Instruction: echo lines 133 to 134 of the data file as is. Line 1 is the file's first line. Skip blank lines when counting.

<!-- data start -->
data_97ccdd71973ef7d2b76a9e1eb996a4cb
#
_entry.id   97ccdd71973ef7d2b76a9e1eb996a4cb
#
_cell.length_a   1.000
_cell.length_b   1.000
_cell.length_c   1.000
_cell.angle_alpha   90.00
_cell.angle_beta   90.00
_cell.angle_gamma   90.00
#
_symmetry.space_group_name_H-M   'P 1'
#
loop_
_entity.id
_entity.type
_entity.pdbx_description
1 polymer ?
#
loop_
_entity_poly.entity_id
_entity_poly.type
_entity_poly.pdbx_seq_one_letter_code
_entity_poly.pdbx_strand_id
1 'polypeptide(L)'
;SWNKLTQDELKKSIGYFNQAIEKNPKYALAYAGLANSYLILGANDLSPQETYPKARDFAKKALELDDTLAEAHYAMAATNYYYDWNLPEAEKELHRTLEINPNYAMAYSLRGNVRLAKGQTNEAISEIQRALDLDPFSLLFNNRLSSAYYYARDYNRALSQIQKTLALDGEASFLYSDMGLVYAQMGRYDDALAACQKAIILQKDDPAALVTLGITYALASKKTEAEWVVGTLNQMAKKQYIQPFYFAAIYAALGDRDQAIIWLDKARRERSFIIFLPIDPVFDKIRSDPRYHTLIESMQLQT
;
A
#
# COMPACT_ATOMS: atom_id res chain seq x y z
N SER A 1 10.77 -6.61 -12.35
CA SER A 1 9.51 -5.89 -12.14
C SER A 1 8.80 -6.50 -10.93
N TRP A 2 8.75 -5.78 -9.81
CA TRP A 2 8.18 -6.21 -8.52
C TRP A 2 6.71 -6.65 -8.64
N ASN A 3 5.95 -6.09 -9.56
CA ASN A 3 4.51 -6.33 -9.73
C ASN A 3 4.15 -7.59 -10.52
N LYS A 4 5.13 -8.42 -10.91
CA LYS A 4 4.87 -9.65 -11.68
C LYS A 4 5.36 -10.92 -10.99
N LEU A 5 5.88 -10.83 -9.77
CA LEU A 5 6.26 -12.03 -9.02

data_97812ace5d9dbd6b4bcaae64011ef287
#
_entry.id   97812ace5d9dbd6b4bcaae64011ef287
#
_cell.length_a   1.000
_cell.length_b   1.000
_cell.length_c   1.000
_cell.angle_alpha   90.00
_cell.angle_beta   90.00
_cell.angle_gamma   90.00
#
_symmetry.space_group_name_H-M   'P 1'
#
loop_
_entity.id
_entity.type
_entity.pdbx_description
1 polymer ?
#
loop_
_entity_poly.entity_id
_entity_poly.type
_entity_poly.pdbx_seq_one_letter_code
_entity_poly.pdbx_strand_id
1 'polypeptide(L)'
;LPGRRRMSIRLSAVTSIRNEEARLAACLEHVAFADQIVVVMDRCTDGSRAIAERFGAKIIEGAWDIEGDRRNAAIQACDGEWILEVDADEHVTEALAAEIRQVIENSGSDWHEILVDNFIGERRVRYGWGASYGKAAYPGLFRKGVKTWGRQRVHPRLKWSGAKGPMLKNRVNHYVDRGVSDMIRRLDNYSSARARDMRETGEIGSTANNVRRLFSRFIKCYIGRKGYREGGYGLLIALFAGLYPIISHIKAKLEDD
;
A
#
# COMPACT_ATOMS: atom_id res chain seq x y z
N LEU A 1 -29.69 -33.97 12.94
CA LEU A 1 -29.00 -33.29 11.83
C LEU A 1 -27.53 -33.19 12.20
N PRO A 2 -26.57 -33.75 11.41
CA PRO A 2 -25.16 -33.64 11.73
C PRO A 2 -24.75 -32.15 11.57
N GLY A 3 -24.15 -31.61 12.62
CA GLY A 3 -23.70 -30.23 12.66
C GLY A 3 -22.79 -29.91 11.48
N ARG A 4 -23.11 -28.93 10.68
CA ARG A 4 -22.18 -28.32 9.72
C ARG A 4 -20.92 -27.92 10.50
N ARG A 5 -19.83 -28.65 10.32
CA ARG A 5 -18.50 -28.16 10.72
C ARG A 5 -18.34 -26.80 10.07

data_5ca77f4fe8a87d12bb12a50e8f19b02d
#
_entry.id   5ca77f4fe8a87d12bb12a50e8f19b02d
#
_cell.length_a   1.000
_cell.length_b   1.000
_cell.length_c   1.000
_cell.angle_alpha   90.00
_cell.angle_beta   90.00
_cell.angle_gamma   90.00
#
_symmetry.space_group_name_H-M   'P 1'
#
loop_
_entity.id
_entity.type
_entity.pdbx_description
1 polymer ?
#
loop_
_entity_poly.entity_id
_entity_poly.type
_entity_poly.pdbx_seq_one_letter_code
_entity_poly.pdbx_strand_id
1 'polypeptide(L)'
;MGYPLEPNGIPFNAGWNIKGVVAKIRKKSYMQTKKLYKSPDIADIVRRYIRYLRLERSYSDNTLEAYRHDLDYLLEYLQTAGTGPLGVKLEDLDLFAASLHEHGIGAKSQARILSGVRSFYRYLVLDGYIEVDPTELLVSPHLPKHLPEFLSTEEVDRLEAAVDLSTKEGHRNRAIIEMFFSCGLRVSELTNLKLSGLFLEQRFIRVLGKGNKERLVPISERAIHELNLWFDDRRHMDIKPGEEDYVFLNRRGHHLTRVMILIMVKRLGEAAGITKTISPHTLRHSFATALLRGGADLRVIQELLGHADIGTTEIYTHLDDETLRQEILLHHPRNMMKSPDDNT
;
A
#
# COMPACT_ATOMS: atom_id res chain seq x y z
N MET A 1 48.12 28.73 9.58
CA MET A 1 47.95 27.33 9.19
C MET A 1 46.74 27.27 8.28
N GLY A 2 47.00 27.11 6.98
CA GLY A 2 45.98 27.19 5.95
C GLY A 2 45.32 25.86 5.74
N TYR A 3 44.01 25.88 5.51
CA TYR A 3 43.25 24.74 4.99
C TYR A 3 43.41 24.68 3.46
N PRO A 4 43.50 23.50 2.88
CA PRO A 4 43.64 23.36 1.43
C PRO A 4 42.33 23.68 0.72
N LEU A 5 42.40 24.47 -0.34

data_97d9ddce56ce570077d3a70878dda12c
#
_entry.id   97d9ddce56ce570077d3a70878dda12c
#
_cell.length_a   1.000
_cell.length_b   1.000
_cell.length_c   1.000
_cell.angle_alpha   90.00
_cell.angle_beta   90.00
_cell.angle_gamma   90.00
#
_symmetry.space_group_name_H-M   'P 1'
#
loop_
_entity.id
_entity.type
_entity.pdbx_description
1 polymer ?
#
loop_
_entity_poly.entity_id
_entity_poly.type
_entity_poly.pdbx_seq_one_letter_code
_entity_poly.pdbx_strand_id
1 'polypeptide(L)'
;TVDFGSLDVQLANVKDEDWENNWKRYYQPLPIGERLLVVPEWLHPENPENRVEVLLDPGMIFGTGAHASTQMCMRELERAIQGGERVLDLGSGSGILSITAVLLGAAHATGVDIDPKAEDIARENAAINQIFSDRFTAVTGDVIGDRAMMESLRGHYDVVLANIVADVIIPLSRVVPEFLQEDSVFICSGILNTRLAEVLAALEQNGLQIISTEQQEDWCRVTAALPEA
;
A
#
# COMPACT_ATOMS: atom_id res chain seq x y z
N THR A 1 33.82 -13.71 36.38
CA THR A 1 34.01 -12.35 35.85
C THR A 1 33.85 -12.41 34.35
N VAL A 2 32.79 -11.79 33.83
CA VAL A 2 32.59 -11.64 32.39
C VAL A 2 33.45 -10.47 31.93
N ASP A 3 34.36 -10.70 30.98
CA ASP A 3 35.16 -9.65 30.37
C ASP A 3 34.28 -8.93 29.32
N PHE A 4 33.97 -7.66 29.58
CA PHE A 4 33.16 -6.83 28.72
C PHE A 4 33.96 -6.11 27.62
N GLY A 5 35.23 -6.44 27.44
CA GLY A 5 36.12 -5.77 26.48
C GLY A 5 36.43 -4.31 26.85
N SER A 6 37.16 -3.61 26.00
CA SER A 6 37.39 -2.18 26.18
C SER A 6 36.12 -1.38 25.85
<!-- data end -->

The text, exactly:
data_97d9ddce56ce570077d3a70878dda12c
#